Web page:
10 years ago, I would have to spend money on everything from hardware to software to air conditioning and some guy to manage all this. Of course, there have always been managed IT solutions but they come with their own baggage like annual commitments, fixed cost operations and of course, limited flexibility. I mean, let’s say I sign a contract for 3 mail boxes, I would have to do it for a year. Now, if I layoff 2 people the next day of signing the contract, I am stuck with the bill for a year. With the cloud email service, I use the admin panel and simply cancel the extra email box. At most, I may have to pay for the current month and be done with it. Later, if 2 more employees should be hired, it takes a few minutes at most to create them new email addresses.

The more I think about it, the more I can see the appeal of automation, from a business perspective. Isn’t this what is already happening with online services? If one where to look at non-online stuff, I would rather shop at a super market (where I can pick items at my own leisure) than at a mom and pop store where I provide a list of items and the shopkeeper picks up the items for me. One reason I prefer booking tickets online is because I don’t want to deal with the ticket guy or girl who slow down the whole process, what with the time it takes for them to print the ticket out, look for the change, chit chat with their co-workers and being forced to smile and all that. Of course, getting them to give me exact seats I want (even the movie hall is empty) can be a hassle sometimes.

Overall, the essential idea (while detaching myself from related ethical concepts) is to remove the human element or reduce the human element entirely. For instance, many movie halls have now begun to allow patrons to simply flash the online ticket directly from their smartphones so that even that small step of ‘collecting tickets’ is eliminated. Does it mean that we should not interact with humans at all? I am not going to ask the ethical questions related to that, so I won’t answer the question here, nor is this the place to do the same.  Of course, better people, and more influential than me have already asked such questions. The banking industry asked and answered that questions when they replaced bank tellers with ATMs. The government asked and answered the question when they replaced traffic signal folks with automated traffic signals. Large IT organizations will now have to ask and answer similar questions as ever more software related tasks are taken over by automated engines.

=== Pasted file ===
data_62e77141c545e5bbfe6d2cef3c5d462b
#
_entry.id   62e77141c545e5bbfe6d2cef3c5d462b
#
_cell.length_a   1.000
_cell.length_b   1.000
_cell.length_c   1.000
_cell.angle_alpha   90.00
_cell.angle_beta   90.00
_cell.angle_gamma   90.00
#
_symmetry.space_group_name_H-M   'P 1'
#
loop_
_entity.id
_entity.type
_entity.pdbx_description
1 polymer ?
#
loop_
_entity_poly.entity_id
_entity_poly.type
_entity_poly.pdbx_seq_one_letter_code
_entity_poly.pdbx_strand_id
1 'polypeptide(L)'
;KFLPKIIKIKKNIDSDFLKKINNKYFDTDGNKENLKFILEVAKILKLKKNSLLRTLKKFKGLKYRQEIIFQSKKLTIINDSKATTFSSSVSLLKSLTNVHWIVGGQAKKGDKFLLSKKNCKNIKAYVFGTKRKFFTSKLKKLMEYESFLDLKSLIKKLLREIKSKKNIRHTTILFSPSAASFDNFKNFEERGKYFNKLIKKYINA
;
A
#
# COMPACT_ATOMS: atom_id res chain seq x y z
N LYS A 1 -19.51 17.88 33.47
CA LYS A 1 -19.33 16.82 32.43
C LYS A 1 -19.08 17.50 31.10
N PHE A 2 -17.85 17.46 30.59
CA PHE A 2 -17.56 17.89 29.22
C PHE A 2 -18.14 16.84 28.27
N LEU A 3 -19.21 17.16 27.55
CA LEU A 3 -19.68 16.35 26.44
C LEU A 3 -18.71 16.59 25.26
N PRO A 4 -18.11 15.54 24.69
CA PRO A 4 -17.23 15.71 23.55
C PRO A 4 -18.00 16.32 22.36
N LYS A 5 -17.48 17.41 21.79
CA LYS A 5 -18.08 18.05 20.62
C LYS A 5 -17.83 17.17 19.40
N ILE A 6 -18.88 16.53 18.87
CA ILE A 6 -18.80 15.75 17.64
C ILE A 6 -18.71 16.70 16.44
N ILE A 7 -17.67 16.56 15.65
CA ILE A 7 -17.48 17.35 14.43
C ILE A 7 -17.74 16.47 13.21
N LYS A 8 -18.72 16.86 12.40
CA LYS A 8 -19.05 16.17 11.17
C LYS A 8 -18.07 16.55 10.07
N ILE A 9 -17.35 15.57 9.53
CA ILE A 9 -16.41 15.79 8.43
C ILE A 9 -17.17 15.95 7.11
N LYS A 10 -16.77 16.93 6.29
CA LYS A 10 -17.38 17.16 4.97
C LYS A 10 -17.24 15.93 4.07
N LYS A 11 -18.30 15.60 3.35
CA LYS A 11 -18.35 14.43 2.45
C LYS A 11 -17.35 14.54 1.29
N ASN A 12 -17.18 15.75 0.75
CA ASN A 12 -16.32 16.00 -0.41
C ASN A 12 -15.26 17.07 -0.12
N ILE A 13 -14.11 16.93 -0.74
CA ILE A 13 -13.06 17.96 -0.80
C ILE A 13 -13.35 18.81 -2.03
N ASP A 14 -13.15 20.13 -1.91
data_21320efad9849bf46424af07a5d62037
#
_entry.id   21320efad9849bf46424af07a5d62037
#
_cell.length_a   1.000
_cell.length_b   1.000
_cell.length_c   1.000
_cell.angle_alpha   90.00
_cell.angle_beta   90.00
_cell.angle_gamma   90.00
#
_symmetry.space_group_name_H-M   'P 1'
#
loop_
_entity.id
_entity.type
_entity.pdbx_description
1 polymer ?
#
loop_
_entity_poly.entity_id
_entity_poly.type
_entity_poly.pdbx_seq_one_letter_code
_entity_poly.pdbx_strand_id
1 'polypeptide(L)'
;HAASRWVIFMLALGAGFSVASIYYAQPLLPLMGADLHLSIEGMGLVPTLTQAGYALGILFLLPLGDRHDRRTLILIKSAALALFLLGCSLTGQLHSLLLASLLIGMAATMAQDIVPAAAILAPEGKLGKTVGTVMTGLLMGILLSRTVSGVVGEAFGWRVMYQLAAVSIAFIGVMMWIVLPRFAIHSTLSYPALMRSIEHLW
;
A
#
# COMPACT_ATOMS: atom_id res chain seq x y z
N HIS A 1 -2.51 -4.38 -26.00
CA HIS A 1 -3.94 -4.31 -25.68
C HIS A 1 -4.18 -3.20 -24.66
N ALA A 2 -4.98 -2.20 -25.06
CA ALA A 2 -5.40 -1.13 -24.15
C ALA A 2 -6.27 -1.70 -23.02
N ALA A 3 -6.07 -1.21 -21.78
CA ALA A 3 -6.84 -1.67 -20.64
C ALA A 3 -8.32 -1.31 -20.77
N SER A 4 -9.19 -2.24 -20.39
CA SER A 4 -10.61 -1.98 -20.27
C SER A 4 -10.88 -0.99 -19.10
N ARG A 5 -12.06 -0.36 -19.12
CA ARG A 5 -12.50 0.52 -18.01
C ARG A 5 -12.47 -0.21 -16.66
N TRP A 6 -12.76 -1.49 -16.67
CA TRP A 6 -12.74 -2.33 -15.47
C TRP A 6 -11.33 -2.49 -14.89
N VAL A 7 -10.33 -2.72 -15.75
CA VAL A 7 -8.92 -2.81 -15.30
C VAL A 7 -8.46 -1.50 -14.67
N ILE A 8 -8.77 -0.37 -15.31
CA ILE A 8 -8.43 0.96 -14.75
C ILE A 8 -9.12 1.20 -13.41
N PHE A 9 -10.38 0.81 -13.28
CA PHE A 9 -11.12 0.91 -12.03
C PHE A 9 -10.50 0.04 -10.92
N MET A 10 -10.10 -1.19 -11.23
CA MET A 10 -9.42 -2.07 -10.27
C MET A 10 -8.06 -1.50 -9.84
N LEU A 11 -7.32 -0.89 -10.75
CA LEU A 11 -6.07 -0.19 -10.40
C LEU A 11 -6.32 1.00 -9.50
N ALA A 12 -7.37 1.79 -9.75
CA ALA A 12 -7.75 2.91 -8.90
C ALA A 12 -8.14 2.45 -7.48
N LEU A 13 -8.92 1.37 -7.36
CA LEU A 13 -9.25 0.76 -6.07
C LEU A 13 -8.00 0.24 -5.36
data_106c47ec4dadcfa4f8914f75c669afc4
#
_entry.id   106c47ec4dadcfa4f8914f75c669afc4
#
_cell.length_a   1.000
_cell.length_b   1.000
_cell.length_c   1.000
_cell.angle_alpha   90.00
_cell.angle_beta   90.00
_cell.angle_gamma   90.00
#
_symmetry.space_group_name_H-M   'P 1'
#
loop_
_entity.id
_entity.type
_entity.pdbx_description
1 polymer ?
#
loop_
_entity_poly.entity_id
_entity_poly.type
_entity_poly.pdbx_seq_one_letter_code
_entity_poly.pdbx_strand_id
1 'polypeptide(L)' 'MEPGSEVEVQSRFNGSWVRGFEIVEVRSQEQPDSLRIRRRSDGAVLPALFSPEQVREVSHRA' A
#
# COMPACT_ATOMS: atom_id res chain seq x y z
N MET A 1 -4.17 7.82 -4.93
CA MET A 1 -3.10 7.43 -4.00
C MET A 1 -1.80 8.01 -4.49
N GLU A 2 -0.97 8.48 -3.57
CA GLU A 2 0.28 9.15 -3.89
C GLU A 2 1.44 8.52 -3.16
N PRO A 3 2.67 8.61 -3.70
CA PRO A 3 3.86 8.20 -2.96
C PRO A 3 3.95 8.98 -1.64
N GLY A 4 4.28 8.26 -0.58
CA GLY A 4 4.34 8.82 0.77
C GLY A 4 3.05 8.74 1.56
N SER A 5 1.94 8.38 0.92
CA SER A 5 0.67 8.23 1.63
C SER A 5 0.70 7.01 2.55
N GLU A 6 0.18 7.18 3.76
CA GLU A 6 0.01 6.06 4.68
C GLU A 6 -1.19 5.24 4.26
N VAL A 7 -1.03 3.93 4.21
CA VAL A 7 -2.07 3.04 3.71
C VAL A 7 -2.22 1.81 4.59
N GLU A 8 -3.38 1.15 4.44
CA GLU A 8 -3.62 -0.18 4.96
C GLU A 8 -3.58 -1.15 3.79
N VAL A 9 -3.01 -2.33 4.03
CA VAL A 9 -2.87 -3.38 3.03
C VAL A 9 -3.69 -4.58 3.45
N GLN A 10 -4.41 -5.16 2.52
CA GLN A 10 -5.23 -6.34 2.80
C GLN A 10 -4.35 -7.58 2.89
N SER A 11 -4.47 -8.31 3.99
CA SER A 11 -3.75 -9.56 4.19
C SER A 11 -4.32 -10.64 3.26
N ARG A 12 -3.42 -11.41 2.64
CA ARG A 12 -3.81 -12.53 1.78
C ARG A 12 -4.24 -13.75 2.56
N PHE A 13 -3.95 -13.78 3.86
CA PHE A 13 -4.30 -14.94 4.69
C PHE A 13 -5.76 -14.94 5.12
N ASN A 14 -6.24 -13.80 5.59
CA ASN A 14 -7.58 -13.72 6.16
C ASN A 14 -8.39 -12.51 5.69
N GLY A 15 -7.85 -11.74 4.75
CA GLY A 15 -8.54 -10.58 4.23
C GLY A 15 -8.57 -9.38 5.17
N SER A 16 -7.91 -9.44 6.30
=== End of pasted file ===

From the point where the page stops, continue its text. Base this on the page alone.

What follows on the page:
As with the earlier blog posts, the solution to any challenge is to see what is being removed and what could be replaced. The march of technology has always been about allowing others to up their game. When cars started replacing horse carriages, the same folks who were driving the horse upped their game by learning how to drive the car. Horses had limited range which reduced the distance that people travelled. Once cars came, the distances increased. Costs became lower, so more people could afford it. Same thing with ATMs and Traffic Signals. People were given an opportunity to do more in their lives. They no longer had to do a menial task of checking the books and collecting cash/giving cash. They could do more with their super awesome brains. Let’s never forget. Our brains are awesome! When the brain starts doing stuff, more things happen, and the economy becomes bigger, creating even more jobs. Awesomeness leads to even more awesomeness.